It’s been the question on everyone’s lips in the property industry for some time now – so just how will Brexit affect the UK housing market? It’s no secret that the housing market has been experiencing a downturn of late, London looking to be one of the hardest hit areas and many have predicted further doom and gloom when it comes to how the UK leaving the EU will affect the industry.
Here, we take a look at some of the factors that have contributed to issues within the sector, as well as lay out our predictions for the future of the UK housing market following the country’s exit from the European Union.
As many become frenzied over what Brexit may mean for the future of property, it’s certainly a factor, but not necessarily the biggest contributing factor to the forecast we’re seeing for the industry. While the Chancellor announced a number of measures to support people getting on the property ladder in last autumn’s budget, including abolishing stamp duty for many of the country’s first time buyers, we’ve seen restrictions put on buy-to-let purchasers.
Many who buy-to-let find the taxation, high interest rates, raised stamp duty and high purchase prices driven by rising rental costs an unattractive prospect, and as such, are carefully considering purchases or turning their backs on the industry. This has led to many questioning the return on investment for property and considering, say…the stock exchange as an alternative.
It isn’t just the property market that Brexit looming has stalled however. Many businesses are reluctant to invest in services and additional expenditure while uncertainty over the impact of leaving the EU continues. While this is understandable to an extent, it’s arguable industries around the country should continue to invest in all areas of growth to ensure Britain remains an attractive prospect to the EU and around the globe.
One area of the property market which has seen a boom of late is new buyers – the affordable housing schemes and offers for first time buyers are making buying a property more accessible to millennials and those who have never owned a property before. This has however, led to buyers investing in new build homes, meaning the unloved traditional and period low end market housing stock normally earmarked for the keen first time buyer or starting off developer is now seen being advertised for let and not for sale.
Another key area of focus for the UK property market is the Help to Buy schemes which last year Prime Minister Theresa May confirmed the government would invest an extra 10 billion in. It is predicted this will ensure around 135,000 people are able to get support with owning their first property.
While many continue to question how Brexit will affect the UK housing market, the abolishment of stamp duty on properties of up to £300,000 for first time buyers trying to get on the property ladder has proved a welcome change. Some have argued prices may rise to cover the difference, but time will tell what improvements the change may make.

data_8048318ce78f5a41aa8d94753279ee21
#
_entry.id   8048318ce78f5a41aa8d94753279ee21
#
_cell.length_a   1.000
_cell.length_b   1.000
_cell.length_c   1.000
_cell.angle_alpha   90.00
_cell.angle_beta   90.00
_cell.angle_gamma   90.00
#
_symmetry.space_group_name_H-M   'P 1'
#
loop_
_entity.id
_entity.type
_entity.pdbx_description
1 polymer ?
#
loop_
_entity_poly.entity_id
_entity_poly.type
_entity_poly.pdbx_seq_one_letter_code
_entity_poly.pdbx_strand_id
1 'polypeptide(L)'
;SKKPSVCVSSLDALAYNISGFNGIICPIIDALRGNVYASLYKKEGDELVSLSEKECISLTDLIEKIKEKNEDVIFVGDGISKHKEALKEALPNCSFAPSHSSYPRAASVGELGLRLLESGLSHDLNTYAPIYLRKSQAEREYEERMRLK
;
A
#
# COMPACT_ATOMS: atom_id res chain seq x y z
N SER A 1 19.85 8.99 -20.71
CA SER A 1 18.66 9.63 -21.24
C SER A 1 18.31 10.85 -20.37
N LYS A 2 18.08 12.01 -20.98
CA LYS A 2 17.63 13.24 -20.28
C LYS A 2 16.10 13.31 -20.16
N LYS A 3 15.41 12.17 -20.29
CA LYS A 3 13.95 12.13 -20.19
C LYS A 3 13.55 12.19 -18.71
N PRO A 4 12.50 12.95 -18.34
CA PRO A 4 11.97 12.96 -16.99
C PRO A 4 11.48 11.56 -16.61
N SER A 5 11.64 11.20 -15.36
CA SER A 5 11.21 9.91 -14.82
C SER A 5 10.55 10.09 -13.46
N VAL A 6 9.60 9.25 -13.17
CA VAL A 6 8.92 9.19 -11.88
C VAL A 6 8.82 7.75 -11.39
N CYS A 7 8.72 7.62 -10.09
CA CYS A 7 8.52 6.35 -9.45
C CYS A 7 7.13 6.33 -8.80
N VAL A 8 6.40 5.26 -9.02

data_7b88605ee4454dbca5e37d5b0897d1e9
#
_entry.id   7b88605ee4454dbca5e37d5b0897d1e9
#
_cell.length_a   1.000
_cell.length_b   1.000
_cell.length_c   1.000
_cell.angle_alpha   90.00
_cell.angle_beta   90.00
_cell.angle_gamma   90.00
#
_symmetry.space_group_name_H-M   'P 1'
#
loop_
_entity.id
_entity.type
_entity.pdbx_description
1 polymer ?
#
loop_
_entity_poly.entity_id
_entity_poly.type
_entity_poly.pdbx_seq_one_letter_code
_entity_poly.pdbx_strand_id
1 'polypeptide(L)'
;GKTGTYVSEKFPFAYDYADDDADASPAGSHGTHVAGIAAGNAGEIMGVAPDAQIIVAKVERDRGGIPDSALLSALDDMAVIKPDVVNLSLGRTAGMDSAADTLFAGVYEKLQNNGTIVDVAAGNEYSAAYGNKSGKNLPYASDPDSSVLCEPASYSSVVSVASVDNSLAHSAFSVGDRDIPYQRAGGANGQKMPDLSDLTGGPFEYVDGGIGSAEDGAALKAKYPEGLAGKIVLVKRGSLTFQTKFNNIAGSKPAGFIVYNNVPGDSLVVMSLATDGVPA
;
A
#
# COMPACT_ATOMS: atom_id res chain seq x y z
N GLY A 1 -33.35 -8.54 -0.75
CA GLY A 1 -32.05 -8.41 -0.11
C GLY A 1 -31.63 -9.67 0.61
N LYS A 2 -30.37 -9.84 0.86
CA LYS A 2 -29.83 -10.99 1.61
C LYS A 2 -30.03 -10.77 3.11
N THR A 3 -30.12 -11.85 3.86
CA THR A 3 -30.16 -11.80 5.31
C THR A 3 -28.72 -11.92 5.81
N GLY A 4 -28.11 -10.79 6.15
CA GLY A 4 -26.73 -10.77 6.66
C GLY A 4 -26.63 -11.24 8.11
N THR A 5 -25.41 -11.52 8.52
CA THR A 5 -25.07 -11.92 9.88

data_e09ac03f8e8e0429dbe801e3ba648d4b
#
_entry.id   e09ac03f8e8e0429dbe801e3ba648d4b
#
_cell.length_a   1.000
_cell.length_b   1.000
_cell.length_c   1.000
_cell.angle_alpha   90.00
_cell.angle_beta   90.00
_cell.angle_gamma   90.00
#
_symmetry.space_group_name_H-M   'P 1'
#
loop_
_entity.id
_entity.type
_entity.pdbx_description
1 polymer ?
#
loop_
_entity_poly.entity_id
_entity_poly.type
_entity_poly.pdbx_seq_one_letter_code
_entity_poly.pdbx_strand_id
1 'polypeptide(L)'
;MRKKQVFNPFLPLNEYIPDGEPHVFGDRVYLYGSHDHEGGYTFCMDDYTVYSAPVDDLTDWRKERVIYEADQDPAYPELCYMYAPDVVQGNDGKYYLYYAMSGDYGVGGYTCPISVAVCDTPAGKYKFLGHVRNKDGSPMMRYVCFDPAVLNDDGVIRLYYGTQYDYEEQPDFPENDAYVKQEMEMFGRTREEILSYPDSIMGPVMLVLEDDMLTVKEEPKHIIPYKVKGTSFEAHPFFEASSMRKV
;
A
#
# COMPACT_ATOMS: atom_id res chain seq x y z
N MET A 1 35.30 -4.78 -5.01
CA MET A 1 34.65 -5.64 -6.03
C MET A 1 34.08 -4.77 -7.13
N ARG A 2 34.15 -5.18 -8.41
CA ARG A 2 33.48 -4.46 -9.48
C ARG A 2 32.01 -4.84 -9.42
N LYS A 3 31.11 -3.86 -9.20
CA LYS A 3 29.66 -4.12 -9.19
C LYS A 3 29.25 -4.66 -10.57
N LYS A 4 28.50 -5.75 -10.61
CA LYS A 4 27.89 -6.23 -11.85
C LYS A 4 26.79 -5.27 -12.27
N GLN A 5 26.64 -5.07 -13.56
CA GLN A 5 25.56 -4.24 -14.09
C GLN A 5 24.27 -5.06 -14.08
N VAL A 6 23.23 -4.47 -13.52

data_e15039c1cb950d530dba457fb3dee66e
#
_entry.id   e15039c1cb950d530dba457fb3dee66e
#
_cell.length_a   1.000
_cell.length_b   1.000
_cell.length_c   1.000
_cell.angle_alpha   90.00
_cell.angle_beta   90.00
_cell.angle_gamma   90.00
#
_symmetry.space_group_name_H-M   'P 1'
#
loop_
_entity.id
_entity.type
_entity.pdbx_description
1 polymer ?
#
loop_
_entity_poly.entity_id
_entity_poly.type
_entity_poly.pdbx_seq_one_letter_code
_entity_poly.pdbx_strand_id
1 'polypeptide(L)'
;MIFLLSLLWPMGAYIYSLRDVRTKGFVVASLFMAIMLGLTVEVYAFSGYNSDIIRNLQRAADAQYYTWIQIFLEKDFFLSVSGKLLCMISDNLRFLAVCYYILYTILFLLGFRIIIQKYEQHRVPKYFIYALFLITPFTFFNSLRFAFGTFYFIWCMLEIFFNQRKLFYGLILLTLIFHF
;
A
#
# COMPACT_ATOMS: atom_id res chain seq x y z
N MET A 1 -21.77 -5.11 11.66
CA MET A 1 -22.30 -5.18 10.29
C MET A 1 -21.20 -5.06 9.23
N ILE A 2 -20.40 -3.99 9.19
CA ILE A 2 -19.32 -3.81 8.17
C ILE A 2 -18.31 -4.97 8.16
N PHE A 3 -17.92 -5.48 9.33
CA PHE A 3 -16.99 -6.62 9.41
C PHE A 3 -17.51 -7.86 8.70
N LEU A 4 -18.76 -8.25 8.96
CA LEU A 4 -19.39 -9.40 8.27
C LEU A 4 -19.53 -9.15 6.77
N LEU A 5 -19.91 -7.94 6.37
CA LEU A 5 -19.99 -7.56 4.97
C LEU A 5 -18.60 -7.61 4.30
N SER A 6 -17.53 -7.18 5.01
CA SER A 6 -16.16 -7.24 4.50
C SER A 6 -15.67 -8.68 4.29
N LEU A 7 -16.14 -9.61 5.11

Lenders are however tightening their requirements for those wanting to buy and buyers are seeing a demand for substantially increased deposits. This has naturally meant that buyers have had to spend more time saving before they can buy a property, thus stalling the market further. This means that government support is so crucial many hope there will be further help announced over the coming years.
The London property market is always a hot topic within the industry and it’s no secret that the lack of affordable housing has been on the agenda for many years. House prices arguably have over inflated in recent years…to the point where a 1930’s three bed semi in Lewisham advertises for £600,000. Londoners are fleeing to the Sussex and Kent, just an hour commute away where for the same money you could buy a five bedroom house new car and double garage to keep it in with a big for a golden retriever to run around in. We think it may be because of this that we are starting to see reversals in the London market.
So how will Brexit affect the property market when it comes to current homeowners? We are seeing a decrease in those wanting to sell their property already; however we are seeing a rise in planning applications for extensions, party wall awards and conversions to existing homes. While many see this as a negative in the current economic climate, homeowners could potentially see their property values soar in years to come from these improvements. A recent article asked if many homeowners know what their property is worth. This can depend on a number of factors, so if you’re unsure and would like to know, it’s worth getting a property valuation.
While many have been concerned about the property market for some time, the support for those trying to buy their first home in the most recent budget and the Prime Minister’s announcement that Help to Buy schemes will be extended shows that the government recognises a shake-up in the current property market is needed.
While current changes arguably favour first time buyers –many of whom are likely to be younger voters – for many it is welcome news that the government isn’t ignoring this crucial sector of UK business. It’s no secret that more needs to be done to support the property sector as the UK continues to negotiate new terms with the EU, but those in the property market should continue to be resilient making the UK housing market an attractive prospect once again.